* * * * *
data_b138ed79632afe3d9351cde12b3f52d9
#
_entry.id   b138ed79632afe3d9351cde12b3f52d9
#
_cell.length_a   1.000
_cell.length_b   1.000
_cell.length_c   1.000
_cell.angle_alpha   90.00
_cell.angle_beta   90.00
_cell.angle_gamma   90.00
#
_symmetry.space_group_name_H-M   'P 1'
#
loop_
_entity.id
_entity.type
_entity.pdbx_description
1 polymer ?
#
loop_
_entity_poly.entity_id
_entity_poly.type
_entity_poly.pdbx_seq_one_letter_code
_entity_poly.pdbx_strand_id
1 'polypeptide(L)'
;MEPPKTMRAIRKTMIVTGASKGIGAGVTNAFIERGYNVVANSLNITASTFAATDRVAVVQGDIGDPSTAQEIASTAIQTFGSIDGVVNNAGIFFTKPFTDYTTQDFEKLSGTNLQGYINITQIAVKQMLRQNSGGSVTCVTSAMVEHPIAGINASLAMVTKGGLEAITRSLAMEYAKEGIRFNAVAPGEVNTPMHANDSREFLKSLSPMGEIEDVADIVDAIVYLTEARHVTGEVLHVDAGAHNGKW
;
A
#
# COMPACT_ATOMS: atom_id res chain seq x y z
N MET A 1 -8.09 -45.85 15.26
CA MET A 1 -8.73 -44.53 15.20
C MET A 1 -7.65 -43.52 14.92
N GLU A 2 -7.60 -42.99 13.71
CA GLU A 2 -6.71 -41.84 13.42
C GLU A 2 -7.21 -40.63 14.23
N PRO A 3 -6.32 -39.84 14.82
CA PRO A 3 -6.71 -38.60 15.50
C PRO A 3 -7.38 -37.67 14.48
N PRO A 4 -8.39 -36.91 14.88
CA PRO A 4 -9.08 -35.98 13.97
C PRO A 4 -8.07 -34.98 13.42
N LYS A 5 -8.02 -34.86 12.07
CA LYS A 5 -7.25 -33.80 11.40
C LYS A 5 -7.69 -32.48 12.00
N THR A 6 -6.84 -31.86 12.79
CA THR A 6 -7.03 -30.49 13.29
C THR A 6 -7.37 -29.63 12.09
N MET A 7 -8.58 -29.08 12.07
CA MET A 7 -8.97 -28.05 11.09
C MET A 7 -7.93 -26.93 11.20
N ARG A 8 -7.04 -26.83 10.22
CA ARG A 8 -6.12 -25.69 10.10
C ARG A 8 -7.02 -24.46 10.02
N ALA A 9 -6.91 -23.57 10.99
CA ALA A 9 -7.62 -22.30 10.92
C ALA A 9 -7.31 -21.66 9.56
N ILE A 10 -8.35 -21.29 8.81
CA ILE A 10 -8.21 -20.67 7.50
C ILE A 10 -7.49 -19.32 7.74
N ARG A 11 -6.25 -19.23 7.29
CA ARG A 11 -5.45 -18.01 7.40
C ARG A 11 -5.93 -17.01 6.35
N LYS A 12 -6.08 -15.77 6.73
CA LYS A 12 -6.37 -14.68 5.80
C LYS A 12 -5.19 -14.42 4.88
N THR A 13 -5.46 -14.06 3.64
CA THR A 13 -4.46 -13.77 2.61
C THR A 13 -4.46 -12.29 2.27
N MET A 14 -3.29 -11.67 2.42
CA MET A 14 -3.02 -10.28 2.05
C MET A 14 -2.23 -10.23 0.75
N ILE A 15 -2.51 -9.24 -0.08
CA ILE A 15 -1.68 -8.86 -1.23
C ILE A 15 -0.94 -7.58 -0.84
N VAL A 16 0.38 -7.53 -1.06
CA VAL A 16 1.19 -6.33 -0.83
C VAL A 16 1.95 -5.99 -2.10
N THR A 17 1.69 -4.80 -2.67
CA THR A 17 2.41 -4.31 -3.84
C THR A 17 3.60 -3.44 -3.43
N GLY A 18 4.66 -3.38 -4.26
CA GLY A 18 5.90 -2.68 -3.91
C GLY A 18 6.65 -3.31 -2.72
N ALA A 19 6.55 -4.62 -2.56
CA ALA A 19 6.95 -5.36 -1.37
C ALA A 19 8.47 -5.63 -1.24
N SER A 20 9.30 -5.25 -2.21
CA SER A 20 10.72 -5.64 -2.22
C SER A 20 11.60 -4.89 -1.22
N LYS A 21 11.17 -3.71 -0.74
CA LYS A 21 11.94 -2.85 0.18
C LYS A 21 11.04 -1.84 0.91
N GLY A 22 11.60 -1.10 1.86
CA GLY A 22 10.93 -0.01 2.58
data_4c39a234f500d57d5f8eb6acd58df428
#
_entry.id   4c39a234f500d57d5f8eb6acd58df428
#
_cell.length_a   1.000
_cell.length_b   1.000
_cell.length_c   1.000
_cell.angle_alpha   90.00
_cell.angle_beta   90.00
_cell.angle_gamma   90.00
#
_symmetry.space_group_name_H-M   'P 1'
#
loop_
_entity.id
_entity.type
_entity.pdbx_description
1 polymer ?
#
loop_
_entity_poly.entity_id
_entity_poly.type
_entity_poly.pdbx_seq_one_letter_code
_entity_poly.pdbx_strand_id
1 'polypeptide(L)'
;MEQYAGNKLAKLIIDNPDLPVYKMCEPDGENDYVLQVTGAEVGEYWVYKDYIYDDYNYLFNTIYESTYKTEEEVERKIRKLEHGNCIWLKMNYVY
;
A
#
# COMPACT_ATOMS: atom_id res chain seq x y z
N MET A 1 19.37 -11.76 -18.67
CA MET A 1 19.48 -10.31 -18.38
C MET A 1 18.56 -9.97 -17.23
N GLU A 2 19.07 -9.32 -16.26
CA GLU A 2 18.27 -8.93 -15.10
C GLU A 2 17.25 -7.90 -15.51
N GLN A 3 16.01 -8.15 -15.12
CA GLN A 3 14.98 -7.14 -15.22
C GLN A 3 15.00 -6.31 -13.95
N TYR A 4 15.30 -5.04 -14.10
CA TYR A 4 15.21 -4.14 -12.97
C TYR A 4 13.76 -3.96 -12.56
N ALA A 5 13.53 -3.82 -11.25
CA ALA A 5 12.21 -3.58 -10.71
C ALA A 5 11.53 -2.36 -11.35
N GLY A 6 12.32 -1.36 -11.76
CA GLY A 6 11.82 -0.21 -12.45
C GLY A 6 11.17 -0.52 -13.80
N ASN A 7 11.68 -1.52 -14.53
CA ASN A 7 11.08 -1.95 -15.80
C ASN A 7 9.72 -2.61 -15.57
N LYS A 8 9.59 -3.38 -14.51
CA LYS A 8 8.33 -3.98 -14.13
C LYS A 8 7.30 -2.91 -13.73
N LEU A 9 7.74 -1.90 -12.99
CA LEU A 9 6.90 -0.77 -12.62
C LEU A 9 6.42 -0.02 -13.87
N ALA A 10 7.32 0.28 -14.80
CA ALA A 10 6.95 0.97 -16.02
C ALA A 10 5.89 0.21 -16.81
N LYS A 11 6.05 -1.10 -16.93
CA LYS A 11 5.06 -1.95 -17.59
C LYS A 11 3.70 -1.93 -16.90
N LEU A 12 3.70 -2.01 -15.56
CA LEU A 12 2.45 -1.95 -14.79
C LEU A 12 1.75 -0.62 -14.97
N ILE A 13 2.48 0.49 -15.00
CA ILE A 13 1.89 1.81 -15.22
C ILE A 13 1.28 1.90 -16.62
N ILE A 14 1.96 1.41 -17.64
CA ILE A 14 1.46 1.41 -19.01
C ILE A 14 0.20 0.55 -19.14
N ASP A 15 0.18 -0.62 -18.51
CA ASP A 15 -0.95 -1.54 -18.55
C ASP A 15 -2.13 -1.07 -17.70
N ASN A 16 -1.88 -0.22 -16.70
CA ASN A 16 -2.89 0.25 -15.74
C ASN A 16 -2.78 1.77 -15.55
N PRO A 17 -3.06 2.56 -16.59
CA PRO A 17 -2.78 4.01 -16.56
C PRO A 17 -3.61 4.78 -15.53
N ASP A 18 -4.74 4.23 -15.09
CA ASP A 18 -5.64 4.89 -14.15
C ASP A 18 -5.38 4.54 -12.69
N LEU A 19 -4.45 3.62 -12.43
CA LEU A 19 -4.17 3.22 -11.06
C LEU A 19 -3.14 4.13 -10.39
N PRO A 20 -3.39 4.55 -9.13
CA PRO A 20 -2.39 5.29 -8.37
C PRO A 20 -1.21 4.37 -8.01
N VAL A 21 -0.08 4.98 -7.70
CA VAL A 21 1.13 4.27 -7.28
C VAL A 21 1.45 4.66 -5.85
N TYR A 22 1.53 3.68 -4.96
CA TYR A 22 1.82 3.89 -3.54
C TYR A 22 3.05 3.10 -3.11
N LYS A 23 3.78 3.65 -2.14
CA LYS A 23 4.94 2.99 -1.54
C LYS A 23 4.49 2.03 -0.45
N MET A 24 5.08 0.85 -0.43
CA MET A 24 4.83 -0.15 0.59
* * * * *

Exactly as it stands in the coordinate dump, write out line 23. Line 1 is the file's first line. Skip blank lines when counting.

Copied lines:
_entity_poly.pdbx_seq_one_letter_code